4. High blood pressure. Hypertension, or high blood pressure, is also called a silent killer because many people aren’t even aware they have it. Blood pressure is the force of blood pushing against the walls of the arteries. As it rises, it can turn into hypertension, which is blood pressure measuring 140/90 and above. High BP can lead to coronary artery disease, where the vessels around the heart can’t get enough blood to the most important organ in our body – the ticker. High blood pressure can also seriously damage kidneys, leading eventually to kidney failure, and if pressures get high enough, the risk of stroke climbs as well. If you have high blood pressure, you should take your blood pressure at least once a day using a manual device. Compliance with medication is essential, because even if you feel better, you should never stop taking your blood pressure pills. Many truckers report they have high blood pressure because of the quality of food they consume and a lack of areas to exercise. Get out of your truck and get your heart pumping for at least 30 minutes a day. Limit salt, alcohol, and caffeine in your diet, along with saturated fats. And always keep up with doctors’ appointments.
  5. Heart attacks. More than one million Americans have a heart attack each year. Their survival depends on how much damage to the heart has been done and if they were able to reach help in time. A heart attack occurs when clots or plaque block blood flow to the coronary arteries, which oxygenate your heart muscle. Symptoms of a heart attack include squeezing pain or pressure felt in the chest or arms, pain or discomfort radiating from the jaw down to the arms, sweating, nausea, shortness of breath, and pain that isn’t relieved by rest. You must keep your heart healthy to prevent heart attacks. That means eating fruits and vegetables and drinking plenty of water. Always drink a full glass of water before bed and never go to bed after eating a full, rich meal. Stay away from saturated fats and alcohol, quit smoking, and manage your high blood pressure with medication, if you have this. Maintaining an ideal body weight and managing stress are two more ways you can help prevent heart attacks.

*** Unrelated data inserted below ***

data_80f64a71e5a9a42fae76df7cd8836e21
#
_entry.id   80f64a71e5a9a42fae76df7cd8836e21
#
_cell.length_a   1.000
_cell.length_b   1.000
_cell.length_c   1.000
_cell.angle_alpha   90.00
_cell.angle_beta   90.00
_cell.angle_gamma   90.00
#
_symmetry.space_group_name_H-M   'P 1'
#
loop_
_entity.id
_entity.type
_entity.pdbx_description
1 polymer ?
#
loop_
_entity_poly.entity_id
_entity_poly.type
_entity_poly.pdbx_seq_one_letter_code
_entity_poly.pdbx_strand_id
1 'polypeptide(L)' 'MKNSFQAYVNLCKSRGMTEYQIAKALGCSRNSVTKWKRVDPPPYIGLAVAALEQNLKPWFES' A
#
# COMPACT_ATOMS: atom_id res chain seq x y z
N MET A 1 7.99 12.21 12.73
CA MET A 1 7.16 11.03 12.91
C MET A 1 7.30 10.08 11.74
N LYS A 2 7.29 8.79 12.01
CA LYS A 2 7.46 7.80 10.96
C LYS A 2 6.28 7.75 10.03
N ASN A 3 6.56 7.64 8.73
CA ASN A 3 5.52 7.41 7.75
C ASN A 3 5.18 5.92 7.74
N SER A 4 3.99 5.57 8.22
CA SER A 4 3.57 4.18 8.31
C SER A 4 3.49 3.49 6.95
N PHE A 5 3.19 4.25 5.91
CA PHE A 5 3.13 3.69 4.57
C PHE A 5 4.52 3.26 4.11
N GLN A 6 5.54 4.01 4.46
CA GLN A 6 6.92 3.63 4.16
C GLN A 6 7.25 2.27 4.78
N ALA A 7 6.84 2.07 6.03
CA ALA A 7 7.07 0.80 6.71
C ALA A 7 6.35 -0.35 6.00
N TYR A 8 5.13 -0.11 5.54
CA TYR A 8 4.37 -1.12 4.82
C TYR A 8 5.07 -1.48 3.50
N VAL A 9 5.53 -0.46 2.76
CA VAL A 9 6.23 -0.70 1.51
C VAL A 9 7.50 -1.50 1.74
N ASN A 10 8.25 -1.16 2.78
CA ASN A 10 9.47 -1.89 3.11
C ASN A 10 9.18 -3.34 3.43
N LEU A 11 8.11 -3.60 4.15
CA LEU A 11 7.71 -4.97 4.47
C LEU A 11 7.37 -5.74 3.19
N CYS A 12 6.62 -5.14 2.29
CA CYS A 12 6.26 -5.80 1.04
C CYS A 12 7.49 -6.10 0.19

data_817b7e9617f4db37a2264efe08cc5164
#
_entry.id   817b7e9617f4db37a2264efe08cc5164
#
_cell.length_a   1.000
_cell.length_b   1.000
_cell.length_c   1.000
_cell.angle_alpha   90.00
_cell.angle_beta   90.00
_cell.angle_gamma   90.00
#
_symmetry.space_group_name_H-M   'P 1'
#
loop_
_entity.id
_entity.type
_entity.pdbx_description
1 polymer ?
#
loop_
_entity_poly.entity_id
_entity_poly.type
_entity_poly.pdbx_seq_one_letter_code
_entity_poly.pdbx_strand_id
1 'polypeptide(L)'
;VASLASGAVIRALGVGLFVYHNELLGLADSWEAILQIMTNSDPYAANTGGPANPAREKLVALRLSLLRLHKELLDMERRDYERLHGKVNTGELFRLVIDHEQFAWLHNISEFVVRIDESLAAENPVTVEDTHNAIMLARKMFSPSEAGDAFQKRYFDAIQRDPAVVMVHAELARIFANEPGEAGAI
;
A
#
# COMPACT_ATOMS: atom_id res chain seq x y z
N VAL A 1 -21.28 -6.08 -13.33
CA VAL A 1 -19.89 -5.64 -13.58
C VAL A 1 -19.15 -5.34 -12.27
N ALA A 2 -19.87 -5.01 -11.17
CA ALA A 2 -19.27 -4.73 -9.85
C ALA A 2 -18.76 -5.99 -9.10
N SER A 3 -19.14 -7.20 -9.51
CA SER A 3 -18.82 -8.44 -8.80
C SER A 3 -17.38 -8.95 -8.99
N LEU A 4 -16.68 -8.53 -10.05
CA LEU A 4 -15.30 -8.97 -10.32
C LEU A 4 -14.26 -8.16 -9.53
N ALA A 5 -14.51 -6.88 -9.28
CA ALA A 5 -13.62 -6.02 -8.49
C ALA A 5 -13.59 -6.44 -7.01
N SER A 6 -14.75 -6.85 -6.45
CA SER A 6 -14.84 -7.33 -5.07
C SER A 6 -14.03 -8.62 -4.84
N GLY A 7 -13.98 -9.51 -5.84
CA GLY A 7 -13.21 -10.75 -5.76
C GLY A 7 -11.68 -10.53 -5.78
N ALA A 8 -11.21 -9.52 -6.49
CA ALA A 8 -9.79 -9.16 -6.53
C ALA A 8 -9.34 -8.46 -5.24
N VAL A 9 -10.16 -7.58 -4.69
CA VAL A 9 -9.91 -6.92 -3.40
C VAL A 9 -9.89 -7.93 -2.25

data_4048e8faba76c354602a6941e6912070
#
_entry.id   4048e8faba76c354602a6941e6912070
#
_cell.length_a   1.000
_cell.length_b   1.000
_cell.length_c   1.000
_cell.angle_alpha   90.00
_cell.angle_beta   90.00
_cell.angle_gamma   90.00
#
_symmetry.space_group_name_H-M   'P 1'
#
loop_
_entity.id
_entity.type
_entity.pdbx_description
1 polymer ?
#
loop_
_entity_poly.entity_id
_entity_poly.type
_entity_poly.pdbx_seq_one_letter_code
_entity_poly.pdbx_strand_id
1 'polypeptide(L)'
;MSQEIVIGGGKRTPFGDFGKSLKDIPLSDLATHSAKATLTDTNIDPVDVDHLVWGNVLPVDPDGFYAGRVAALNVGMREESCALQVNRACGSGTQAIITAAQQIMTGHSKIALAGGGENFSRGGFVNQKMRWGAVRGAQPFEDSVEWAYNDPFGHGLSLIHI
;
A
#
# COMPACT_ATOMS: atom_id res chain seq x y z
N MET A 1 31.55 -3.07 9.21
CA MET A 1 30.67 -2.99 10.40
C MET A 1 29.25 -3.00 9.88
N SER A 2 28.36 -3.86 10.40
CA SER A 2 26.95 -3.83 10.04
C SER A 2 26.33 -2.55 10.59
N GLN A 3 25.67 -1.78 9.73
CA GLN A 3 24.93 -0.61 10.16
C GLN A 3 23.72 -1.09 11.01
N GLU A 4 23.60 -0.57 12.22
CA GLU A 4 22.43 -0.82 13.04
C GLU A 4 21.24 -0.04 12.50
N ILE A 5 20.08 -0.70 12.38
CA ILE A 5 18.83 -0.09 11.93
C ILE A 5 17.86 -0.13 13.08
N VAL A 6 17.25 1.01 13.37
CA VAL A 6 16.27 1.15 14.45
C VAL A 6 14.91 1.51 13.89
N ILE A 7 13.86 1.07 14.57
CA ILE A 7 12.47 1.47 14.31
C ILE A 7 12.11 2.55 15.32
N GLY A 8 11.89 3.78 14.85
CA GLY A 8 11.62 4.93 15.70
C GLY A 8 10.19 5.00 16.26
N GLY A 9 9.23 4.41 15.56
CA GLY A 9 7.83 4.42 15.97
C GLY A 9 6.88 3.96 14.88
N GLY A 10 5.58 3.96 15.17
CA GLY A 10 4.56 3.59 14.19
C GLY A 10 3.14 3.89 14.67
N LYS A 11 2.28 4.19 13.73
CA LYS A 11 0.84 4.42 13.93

What are some ways you manage your health on the road? Let us know in the comments!

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Preventing Rollovers

The Federal Motor Carrier Safety Administration (FMCSA) reports that 78% of rollovers are caused by driver error. Drivers are ten times 

more likely to be the cause of the rollover than any other factor. The key to prevention is educating drivers on what to look for to keep this dangerous incident from occurring.

Excessive speed is the number on cause of rollovers, according to Speed limit signs on highways are meant for cars and are not safe for larger vehicles such as semi trucks. says the two types of rollovers are tripped, where the vehicle leaves the roadway and slides sideways digging its tires into soft soil, or where it hits an object such as a guardrail or curb. The high tripping force causes a rollover.